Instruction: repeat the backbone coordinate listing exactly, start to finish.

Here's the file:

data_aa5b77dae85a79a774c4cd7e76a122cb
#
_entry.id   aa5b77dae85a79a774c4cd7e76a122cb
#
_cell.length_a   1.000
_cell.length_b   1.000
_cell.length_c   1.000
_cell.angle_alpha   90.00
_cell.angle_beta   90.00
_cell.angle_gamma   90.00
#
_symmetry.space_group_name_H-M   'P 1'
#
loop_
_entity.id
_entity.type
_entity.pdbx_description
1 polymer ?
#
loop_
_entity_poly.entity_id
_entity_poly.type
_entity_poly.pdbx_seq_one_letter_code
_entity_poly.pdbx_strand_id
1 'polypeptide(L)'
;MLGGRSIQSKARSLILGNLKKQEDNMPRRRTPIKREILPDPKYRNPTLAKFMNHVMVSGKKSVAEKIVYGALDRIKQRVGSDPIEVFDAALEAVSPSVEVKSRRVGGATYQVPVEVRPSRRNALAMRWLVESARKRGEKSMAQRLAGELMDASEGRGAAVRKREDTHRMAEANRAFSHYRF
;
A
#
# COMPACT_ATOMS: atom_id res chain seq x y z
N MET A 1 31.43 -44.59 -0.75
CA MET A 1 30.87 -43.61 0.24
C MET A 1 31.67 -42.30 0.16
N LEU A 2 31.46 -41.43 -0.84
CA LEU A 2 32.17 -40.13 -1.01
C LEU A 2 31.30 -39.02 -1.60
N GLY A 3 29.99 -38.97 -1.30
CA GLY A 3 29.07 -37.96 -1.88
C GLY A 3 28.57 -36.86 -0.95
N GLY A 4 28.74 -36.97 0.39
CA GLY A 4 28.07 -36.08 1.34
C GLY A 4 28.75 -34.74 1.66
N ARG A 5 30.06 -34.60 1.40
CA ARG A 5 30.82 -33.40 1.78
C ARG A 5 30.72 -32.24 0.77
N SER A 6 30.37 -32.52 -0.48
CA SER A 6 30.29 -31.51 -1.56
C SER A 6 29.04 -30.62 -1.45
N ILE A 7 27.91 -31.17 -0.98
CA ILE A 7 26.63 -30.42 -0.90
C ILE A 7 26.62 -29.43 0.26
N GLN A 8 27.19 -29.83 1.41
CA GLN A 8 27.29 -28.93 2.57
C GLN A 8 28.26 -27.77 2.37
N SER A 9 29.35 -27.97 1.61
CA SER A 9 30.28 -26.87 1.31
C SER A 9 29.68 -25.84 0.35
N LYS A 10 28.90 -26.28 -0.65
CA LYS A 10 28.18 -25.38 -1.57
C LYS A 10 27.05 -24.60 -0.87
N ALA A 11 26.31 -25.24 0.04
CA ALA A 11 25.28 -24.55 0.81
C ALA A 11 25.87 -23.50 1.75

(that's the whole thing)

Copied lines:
data_aa5b77dae85a79a774c4cd7e76a122cb
#
_entry.id   aa5b77dae85a79a774c4cd7e76a122cb
#
_cell.length_a   1.000
_cell.length_b   1.000
_cell.length_c   1.000
_cell.angle_alpha   90.00
_cell.angle_beta   90.00
_cell.angle_gamma   90.00
#
_symmetry.space_group_name_H-M   'P 1'
#
loop_
_entity.id
_entity.type
_entity.pdbx_description
1 polymer ?
#
loop_
_entity_poly.entity_id
_entity_poly.type
_entity_poly.pdbx_seq_one_letter_code
_entity_poly.pdbx_strand_id
1 'polypeptide(L)'
;MLGGRSIQSKARSLILGNLKKQEDNMPRRRTPIKREILPDPKYRNPTLAKFMNHVMVSGKKSVAEKIVYGALDRIKQRVGSDPIEVFDAALEAVSPSVEVKSRRVGGATYQVPVEVRPSRRNALAMRWLVESARKRGEKSMAQRLAGELMDASEGRGAAVRKREDTHRMAEANRAFSHYRF
;
A
#
# COMPACT_ATOMS: atom_id res chain seq x y z
N MET A 1 31.43 -44.59 -0.75
CA MET A 1 30.87 -43.61 0.24
C MET A 1 31.67 -42.30 0.16
N LEU A 2 31.46 -41.43 -0.84
CA LEU A 2 32.17 -40.13 -1.01
C LEU A 2 31.30 -39.02 -1.60
N GLY A 3 29.99 -38.97 -1.30
CA GLY A 3 29.07 -37.96 -1.88
C GLY A 3 28.57 -36.86 -0.95
N GLY A 4 28.74 -36.97 0.39
CA GLY A 4 28.07 -36.08 1.34
C GLY A 4 28.75 -34.74 1.66
N ARG A 5 30.06 -34.60 1.40
CA ARG A 5 30.82 -33.40 1.78
C ARG A 5 30.72 -32.24 0.77
N SER A 6 30.37 -32.52 -0.48
CA SER A 6 30.29 -31.51 -1.56
C SER A 6 29.04 -30.62 -1.45
N ILE A 7 27.91 -31.17 -0.98
CA ILE A 7 26.63 -30.42 -0.90
C ILE A 7 26.62 -29.43 0.26
N GLN A 8 27.19 -29.83 1.41
CA GLN A 8 27.29 -28.93 2.57
C GLN A 8 28.26 -27.77 2.37
N SER A 9 29.35 -27.97 1.61
CA SER A 9 30.28 -26.87 1.31
C SER A 9 29.68 -25.84 0.35
N LYS A 10 28.90 -26.28 -0.65
CA LYS A 10 28.18 -25.38 -1.57
C LYS A 10 27.05 -24.60 -0.87
N ALA A 11 26.31 -25.24 0.04
CA ALA A 11 25.28 -24.55 0.81
C ALA A 11 25.87 -23.50 1.75